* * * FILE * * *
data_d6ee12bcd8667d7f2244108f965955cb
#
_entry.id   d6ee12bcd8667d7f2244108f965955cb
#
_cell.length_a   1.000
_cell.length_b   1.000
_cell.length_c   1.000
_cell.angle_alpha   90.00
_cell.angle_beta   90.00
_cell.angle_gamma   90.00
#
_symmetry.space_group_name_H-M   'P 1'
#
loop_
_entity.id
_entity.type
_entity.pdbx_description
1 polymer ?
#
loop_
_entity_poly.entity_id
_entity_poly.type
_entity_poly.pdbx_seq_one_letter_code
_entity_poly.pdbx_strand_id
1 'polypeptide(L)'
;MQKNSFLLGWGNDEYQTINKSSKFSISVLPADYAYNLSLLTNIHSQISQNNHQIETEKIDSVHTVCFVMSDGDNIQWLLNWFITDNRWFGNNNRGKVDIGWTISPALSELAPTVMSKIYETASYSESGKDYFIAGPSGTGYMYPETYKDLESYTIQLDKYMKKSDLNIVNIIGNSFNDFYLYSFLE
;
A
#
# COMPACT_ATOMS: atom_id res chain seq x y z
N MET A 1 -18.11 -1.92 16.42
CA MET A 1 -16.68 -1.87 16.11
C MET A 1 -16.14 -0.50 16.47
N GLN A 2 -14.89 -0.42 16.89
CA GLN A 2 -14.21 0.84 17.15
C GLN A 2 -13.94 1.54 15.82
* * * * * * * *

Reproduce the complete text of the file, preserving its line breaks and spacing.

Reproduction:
data_d6ee12bcd8667d7f2244108f965955cb
#
_entry.id   d6ee12bcd8667d7f2244108f965955cb
#
_cell.length_a   1.000
_cell.length_b   1.000
_cell.length_c   1.000
_cell.angle_alpha   90.00
_cell.angle_beta   90.00
_cell.angle_gamma   90.00
#
_symmetry.space_group_name_H-M   'P 1'
#
loop_
_entity.id
_entity.type
_entity.pdbx_description
1 polymer ?
#
loop_
_entity_poly.entity_id
_entity_poly.type
_entity_poly.pdbx_seq_one_letter_code
_entity_poly.pdbx_strand_id
1 'polypeptide(L)'
;MQKNSFLLGWGNDEYQTINKSSKFSISVLPADYAYNLSLLTNIHSQISQNNHQIETEKIDSVHTVCFVMSDGDNIQWLLNWFITDNRWFGNNNRGKVDIGWTISPALSELAPTVMSKIYETASYSESGKDYFIAGPSGTGYMYPETYKDLESYTIQLDKYMKKSDLNIVNIIGNSFNDFYLYSFLE
;
A
#
# COMPACT_ATOMS: atom_id res chain seq x y z
N MET A 1 -18.11 -1.92 16.42
CA MET A 1 -16.68 -1.87 16.11
C MET A 1 -16.14 -0.50 16.47
N GLN A 2 -14.89 -0.42 16.89
CA GLN A 2 -14.21 0.84 17.15
C GLN A 2 -13.94 1.54 15.82